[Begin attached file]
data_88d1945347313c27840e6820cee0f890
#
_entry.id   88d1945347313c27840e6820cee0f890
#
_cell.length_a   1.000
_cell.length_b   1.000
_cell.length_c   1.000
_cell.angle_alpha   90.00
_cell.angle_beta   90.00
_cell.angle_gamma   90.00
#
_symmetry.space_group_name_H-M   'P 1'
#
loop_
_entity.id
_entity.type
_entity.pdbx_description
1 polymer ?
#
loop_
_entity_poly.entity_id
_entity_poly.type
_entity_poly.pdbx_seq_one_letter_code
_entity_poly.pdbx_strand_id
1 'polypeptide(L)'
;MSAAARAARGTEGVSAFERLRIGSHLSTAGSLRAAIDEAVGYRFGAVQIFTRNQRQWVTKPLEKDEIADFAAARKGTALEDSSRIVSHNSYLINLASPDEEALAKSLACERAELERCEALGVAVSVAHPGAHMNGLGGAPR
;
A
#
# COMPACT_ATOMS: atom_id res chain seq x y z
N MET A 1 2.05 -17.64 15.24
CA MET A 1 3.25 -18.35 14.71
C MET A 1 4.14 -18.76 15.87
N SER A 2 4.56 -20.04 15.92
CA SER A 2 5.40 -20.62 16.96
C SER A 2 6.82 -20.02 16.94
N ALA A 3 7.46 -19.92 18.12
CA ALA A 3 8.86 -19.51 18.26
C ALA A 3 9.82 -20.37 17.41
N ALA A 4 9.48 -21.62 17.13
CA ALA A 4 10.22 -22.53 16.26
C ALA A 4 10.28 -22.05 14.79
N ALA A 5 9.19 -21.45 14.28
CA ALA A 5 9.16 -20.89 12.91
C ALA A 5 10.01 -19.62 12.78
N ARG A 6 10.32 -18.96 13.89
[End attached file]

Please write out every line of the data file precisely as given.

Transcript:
data_88d1945347313c27840e6820cee0f890
#
_entry.id   88d1945347313c27840e6820cee0f890
#
_cell.length_a   1.000
_cell.length_b   1.000
_cell.length_c   1.000
_cell.angle_alpha   90.00
_cell.angle_beta   90.00
_cell.angle_gamma   90.00
#
_symmetry.space_group_name_H-M   'P 1'
#
loop_
_entity.id
_entity.type
_entity.pdbx_description
1 polymer ?
#
loop_
_entity_poly.entity_id
_entity_poly.type
_entity_poly.pdbx_seq_one_letter_code
_entity_poly.pdbx_strand_id
1 'polypeptide(L)'
;MSAAARAARGTEGVSAFERLRIGSHLSTAGSLRAAIDEAVGYRFGAVQIFTRNQRQWVTKPLEKDEIADFAAARKGTALEDSSRIVSHNSYLINLASPDEEALAKSLACERAELERCEALGVAVSVAHPGAHMNGLGGAPR
;
A
#
# COMPACT_ATOMS: atom_id res chain seq x y z
N MET A 1 2.05 -17.64 15.24
CA MET A 1 3.25 -18.35 14.71
C MET A 1 4.14 -18.76 15.87
N SER A 2 4.56 -20.04 15.92
CA SER A 2 5.40 -20.62 16.96
C SER A 2 6.82 -20.02 16.94
N ALA A 3 7.46 -19.92 18.12
CA ALA A 3 8.86 -19.51 18.26
C ALA A 3 9.82 -20.37 17.41
N ALA A 4 9.48 -21.62 17.13
CA ALA A 4 10.22 -22.53 16.26
C ALA A 4 10.28 -22.05 14.79
N ALA A 5 9.19 -21.45 14.28
CA ALA A 5 9.16 -20.89 12.91
C ALA A 5 10.01 -19.62 12.78
N ARG A 6 10.32 -18.96 13.89